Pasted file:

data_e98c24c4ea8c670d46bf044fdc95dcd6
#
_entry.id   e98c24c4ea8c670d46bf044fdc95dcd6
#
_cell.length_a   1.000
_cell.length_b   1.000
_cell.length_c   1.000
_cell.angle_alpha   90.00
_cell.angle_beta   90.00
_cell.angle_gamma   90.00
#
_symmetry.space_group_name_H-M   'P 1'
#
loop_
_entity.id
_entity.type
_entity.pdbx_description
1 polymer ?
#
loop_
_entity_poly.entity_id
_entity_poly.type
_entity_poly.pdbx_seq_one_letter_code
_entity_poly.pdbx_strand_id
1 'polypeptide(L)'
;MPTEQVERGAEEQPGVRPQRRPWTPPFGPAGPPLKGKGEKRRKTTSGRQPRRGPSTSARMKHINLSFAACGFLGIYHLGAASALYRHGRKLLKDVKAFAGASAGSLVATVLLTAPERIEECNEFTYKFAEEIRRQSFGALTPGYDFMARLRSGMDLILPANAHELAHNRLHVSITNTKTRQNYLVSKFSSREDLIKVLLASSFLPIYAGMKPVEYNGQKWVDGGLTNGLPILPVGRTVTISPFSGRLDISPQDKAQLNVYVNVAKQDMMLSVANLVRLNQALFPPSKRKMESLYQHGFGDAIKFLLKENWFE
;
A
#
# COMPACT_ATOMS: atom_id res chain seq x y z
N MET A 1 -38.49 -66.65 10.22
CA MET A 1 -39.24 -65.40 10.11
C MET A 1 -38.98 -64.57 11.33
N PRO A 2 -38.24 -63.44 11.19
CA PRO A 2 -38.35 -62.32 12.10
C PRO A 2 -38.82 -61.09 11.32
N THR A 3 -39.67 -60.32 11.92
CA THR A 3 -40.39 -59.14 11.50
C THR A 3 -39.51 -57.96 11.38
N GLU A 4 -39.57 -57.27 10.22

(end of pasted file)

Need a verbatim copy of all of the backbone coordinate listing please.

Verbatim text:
data_e98c24c4ea8c670d46bf044fdc95dcd6
#
_entry.id   e98c24c4ea8c670d46bf044fdc95dcd6
#
_cell.length_a   1.000
_cell.length_b   1.000
_cell.length_c   1.000
_cell.angle_alpha   90.00
_cell.angle_beta   90.00
_cell.angle_gamma   90.00
#
_symmetry.space_group_name_H-M   'P 1'
#
loop_
_entity.id
_entity.type
_entity.pdbx_description
1 polymer ?
#
loop_
_entity_poly.entity_id
_entity_poly.type
_entity_poly.pdbx_seq_one_letter_code
_entity_poly.pdbx_strand_id
1 'polypeptide(L)'
;MPTEQVERGAEEQPGVRPQRRPWTPPFGPAGPPLKGKGEKRRKTTSGRQPRRGPSTSARMKHINLSFAACGFLGIYHLGAASALYRHGRKLLKDVKAFAGASAGSLVATVLLTAPERIEECNEFTYKFAEEIRRQSFGALTPGYDFMARLRSGMDLILPANAHELAHNRLHVSITNTKTRQNYLVSKFSSREDLIKVLLASSFLPIYAGMKPVEYNGQKWVDGGLTNGLPILPVGRTVTISPFSGRLDISPQDKAQLNVYVNVAKQDMMLSVANLVRLNQALFPPSKRKMESLYQHGFGDAIKFLLKENWFE
;
A
#
# COMPACT_ATOMS: atom_id res chain seq x y z
N MET A 1 -38.49 -66.65 10.22
CA MET A 1 -39.24 -65.40 10.11
C MET A 1 -38.98 -64.57 11.33
N PRO A 2 -38.24 -63.44 11.19
CA PRO A 2 -38.35 -62.32 12.10
C PRO A 2 -38.82 -61.09 11.32
N THR A 3 -39.67 -60.32 11.92
CA THR A 3 -40.39 -59.14 11.50
C THR A 3 -39.51 -57.96 11.38
N GLU A 4 -39.57 -57.27 10.22